"Nothing other people do it because of you. It is because of themselves. All people live in their own dream, in their own mind; they are in a completely different world from the one we live." - Don Miguel Ruiz
Put Yourself In Their Shoes
The secret to growing a thick skin has nothing to do with developing a protective armour. The real secret to not taking things personally, is to grow our empathy muscle. They say "hurt people, hurt people" and thinking back to what we were feeling the last time we hurt someone can help us make sense of why we behaved that way and make a similar hypothesis about why someone else behaved badly towards us. From cutting someone off in traffic on the rush to work and in fear of upsetting our boss, to being cold in a social situation because we fought with our partner. Whatever it is, next time someone is unkind, it helps to acknowledge that there's a story behind it. With practice, we may start to feel empathy towards the people that hurt us, which helps to diffuse feelings of animosity and connect better with each other.
Realise That They're Filtering Everything Through a Single Perspective
I'm going to make a bold statement (with absolutely no scientific backup), and say that ninety percent of what people say to us is almost always about them. People's perspective of the world is filtered by their perception. Taking something personally is choosing to embody a single person's perspective, in the grand scheme of endless perspectives that are available. Everyone has their own set of standards, emotional triggers and things that make them impressed or unimpressed, so statistically, we can't be responsible for what other people think and there's not much point in trying to control it or letting it get to us. Trust that if someone has negative perception of you, it's to protect you from a relationship you don't need, or because it's time to move in a better direction.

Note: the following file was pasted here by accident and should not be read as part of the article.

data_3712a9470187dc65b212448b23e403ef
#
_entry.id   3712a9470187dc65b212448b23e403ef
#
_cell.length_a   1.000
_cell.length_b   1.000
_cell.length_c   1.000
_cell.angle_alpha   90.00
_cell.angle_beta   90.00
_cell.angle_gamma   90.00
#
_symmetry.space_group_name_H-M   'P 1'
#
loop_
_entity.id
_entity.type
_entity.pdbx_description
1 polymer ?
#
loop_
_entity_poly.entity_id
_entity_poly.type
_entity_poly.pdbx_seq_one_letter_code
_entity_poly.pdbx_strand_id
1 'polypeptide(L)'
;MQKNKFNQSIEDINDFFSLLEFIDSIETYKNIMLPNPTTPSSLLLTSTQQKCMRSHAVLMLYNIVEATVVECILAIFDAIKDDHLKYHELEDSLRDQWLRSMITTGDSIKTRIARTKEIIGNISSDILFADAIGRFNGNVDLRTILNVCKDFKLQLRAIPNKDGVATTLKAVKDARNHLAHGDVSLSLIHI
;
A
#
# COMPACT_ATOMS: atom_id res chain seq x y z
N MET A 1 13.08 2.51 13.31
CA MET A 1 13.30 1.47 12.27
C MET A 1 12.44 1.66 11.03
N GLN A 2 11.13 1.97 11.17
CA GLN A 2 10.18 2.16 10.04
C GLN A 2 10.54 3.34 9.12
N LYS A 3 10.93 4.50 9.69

Don't Be Guided By Their Opinion, Be Guided By Yours
While feedback is a wonderful way to accelerate growth, we ultimately get to decide whether someone's opinion resonates with us or not. When we're worried about the opinions of others, we're worrying about something that's out of our control and letting it control us. When the only opinion we take stock of, is the one we have of ourselves, we begin to hold ourselves accountable for being our best person we can be. Cognitive Dissonance describes the uncomfortable state when deep down, the wiser, more intuitive part of yourself knows that you're procrastinating from doing something that will help you grow. The only opinion we need to worry about is the opinion of our intuitive self, because that's the opinion that will lead us to our ultimate truth. If we listen to others and try to make everyone happy, we'll end up living completely out of alignment with ourselves.